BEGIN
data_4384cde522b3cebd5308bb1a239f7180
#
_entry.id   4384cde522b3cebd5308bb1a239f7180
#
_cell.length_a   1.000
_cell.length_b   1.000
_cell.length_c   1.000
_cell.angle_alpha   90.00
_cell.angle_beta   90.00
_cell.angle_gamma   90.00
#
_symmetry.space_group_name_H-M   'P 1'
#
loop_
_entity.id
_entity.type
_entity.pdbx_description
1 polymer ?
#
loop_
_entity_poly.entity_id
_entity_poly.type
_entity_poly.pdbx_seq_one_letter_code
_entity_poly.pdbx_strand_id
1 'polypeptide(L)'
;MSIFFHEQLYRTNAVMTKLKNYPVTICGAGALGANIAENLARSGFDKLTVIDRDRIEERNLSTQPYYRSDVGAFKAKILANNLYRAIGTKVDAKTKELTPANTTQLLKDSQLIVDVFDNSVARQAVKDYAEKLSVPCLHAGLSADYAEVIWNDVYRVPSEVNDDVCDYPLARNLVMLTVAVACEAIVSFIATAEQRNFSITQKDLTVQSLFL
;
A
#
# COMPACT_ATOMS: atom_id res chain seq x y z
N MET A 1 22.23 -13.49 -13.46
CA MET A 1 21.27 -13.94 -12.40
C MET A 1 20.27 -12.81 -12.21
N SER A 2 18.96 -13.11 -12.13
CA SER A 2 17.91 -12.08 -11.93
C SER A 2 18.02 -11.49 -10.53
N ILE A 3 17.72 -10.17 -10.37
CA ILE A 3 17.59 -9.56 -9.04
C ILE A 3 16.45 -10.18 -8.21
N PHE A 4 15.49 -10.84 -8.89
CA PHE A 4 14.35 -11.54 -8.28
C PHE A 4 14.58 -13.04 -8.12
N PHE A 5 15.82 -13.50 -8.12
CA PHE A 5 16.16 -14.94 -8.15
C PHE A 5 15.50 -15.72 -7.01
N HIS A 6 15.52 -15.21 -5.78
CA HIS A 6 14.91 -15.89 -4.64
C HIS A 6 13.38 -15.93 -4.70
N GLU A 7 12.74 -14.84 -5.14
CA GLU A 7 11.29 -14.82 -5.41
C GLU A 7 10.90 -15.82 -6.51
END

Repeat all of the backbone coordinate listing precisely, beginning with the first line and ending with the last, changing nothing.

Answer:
data_4384cde522b3cebd5308bb1a239f7180
#
_entry.id   4384cde522b3cebd5308bb1a239f7180
#
_cell.length_a   1.000
_cell.length_b   1.000
_cell.length_c   1.000
_cell.angle_alpha   90.00
_cell.angle_beta   90.00
_cell.angle_gamma   90.00
#
_symmetry.space_group_name_H-M   'P 1'
#
loop_
_entity.id
_entity.type
_entity.pdbx_description
1 polymer ?
#
loop_
_entity_poly.entity_id
_entity_poly.type
_entity_poly.pdbx_seq_one_letter_code
_entity_poly.pdbx_strand_id
1 'polypeptide(L)'
;MSIFFHEQLYRTNAVMTKLKNYPVTICGAGALGANIAENLARSGFDKLTVIDRDRIEERNLSTQPYYRSDVGAFKAKILANNLYRAIGTKVDAKTKELTPANTTQLLKDSQLIVDVFDNSVARQAVKDYAEKLSVPCLHAGLSADYAEVIWNDVYRVPSEVNDDVCDYPLARNLVMLTVAVACEAIVSFIATAEQRNFSITQKDLTVQSLFL
;
A
#
# COMPACT_ATOMS: atom_id res chain seq x y z
N MET A 1 22.23 -13.49 -13.46
CA MET A 1 21.27 -13.94 -12.40
C MET A 1 20.27 -12.81 -12.21
N SER A 2 18.96 -13.11 -12.13
CA SER A 2 17.91 -12.08 -11.93
C SER A 2 18.02 -11.49 -10.53
N ILE A 3 17.72 -10.17 -10.37
CA ILE A 3 17.59 -9.56 -9.04
C ILE A 3 16.45 -10.18 -8.21
N PHE A 4 15.49 -10.84 -8.89
CA PHE A 4 14.35 -11.54 -8.28
C PHE A 4 14.58 -13.04 -8.12
N PHE A 5 15.82 -13.50 -8.12
CA PHE A 5 16.16 -14.94 -8.15
C PHE A 5 15.50 -15.72 -7.01
N HIS A 6 15.52 -15.21 -5.78
CA HIS A 6 14.91 -15.89 -4.64
C HIS A 6 13.38 -15.93 -4.70
N GLU A 7 12.74 -14.84 -5.14
CA GLU A 7 11.29 -14.82 -5.41
C GLU A 7 10.90 -15.82 -6.51